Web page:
We agree. Whatever its style and intended audience, in our view the music we and our children listen to should be well written, not dumbed-down, or over-simplified. Badly written classical music is just as off-putting as badly written pop music. The great classical composers such as Mozart and Beethoven (and many, many others) have stood the test of time and we can have confidence in their quality and appropriateness for our children, once the right mood is taken into account for a given occasion. At babymusic.com, however, we take a broader view of what makes good music. Our recordings incorporate jazz and popular pieces, so long as they are written with conviction and style, performed with passion and sensitivity and recorded with skill and nuance. Such music makes a more than worthwhile contribution to our babies’ listening repertoire. Here too, the safest judge of quality is the test of time: from Gershwin to the Beatles and Queen, from Ella Fitzgerald and Frank Sinatra to Mariah Carey, there are ‘classics’ in almost every musical genre, and all add to the rich palette of music our babies can enjoy in the right circumstances. On the mass market, recent offerings of both classical and popular music for children are diverse and plentiful, especially now that the findings of research into the benefits of listening to music have been reported in the media. We must be careful, though, when selecting music for youngsters, and ensure that it really is of the highest quality, not simply reflecting the highest marketing budget!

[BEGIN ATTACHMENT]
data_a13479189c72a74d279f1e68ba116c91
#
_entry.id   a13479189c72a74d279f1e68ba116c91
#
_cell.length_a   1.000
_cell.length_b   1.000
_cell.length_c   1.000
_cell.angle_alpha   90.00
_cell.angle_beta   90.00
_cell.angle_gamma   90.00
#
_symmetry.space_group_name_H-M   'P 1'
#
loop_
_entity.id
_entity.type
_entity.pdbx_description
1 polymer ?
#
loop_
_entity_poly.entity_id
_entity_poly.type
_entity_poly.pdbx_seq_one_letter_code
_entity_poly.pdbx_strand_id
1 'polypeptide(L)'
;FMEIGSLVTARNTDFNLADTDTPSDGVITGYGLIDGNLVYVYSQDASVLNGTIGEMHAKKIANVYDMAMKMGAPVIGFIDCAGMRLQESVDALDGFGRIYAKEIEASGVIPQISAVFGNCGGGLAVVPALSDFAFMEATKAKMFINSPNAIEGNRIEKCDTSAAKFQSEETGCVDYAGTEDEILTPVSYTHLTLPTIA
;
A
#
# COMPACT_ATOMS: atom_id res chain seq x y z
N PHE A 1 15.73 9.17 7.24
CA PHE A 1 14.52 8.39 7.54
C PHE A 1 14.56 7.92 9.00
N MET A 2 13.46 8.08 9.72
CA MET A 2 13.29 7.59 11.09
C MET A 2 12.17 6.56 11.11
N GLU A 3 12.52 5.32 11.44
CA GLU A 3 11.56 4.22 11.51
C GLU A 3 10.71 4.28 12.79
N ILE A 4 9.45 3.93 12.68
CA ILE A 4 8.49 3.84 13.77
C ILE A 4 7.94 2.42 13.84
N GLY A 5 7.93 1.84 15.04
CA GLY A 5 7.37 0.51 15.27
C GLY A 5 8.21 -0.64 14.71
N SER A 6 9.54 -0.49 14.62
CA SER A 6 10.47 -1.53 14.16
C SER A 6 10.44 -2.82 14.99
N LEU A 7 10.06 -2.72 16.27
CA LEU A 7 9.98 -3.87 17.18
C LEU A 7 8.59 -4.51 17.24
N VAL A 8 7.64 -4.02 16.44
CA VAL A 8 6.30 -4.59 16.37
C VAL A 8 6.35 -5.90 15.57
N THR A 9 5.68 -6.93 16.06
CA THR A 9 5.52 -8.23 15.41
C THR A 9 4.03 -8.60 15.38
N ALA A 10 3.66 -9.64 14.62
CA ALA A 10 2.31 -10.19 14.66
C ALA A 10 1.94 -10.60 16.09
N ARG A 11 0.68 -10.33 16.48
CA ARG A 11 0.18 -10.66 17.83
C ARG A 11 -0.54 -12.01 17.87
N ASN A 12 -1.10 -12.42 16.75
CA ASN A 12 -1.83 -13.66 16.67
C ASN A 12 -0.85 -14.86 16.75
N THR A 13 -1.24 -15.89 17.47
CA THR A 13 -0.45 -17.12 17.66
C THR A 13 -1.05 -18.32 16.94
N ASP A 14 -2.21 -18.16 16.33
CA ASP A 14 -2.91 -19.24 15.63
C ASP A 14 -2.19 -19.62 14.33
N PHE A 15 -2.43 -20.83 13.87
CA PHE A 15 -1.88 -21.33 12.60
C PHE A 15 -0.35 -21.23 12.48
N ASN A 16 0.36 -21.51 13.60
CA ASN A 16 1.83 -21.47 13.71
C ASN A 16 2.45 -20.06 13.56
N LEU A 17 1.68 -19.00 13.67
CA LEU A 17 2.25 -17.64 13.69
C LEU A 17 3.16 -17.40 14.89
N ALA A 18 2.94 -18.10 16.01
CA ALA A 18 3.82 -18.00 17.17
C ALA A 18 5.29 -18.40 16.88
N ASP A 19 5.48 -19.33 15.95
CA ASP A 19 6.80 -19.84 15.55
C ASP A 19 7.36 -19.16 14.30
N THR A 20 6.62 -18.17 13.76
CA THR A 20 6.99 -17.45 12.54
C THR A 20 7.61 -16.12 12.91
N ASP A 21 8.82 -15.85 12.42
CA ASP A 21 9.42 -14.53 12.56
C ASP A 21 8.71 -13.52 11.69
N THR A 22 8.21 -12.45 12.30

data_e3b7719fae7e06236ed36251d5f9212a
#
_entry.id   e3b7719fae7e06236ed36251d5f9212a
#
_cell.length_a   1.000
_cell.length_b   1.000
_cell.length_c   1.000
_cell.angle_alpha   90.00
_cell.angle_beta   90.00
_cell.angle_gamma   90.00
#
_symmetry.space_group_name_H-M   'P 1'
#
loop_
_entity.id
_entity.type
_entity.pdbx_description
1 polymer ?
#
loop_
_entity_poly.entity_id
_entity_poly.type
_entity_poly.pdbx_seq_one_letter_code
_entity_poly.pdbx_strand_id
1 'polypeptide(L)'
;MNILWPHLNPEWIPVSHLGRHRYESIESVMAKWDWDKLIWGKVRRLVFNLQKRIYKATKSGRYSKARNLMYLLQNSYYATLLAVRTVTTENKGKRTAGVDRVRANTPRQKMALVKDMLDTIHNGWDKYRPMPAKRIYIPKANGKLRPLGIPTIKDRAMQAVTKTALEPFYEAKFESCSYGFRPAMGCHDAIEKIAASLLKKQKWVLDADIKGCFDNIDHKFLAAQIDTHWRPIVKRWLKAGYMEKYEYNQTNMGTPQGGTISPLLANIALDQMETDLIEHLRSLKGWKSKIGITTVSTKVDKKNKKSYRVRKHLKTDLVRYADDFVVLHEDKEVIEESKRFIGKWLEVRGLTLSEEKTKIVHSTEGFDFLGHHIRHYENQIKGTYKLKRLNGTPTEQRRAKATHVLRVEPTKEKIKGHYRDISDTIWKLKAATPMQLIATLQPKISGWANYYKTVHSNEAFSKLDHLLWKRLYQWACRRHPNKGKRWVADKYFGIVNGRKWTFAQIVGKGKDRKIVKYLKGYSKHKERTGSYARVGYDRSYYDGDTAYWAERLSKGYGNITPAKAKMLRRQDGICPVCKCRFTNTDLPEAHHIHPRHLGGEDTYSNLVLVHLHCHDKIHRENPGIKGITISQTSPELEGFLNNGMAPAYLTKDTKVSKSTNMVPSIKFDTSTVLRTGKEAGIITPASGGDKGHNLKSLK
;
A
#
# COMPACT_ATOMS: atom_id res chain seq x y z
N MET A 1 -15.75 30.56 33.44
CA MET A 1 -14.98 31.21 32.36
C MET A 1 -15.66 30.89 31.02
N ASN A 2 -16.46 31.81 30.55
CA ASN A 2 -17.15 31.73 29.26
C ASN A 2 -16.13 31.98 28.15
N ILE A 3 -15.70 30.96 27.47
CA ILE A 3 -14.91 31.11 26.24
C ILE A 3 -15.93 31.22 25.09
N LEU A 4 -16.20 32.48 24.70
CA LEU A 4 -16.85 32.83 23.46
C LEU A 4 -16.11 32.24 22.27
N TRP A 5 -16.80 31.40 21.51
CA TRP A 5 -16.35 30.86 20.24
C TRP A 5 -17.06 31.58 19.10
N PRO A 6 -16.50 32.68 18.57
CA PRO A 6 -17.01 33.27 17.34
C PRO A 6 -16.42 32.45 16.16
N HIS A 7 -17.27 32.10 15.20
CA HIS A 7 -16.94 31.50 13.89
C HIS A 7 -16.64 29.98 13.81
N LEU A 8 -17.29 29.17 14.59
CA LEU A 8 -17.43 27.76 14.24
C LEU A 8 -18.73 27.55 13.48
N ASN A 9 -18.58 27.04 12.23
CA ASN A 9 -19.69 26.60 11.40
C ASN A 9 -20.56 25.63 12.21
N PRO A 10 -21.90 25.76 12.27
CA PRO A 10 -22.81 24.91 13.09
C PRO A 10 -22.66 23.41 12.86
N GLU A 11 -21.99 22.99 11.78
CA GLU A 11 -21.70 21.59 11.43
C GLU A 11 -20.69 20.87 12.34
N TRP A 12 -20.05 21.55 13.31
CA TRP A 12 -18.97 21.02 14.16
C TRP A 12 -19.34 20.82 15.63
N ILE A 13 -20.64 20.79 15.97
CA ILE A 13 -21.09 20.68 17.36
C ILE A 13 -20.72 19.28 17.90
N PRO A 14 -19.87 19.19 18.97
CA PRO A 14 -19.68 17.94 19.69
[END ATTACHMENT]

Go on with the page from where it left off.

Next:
“Whether it’s colours, numbers, self-expression, self-awareness, socialisation, communication, or any valid concept you may be attempting to introduce to children through song, the performance must be believable in order for children to learn and derive pleasure. The singer should sound honest, trustworthy, serious, encouraging, and stimulating... Songs may entertain and teach but we must differentiate because our primary objective is to teach. There is nothing wrong with recordings that only entertain children, if they are in good taste. However, some recordings that were meant to entertain are not recorded well, not sung well, and do not carry a positive message to children... The songs you choose to play in class or at home should have simple lyrics that are to the point, have positive messages, and melodies that are easy to sing for all children. Once these basic elements exist, sonically (the sound of the instrumentation), depending upon the song, may be very sophisticated.” (Choosing Songs for Children: Do You Believe the Music?)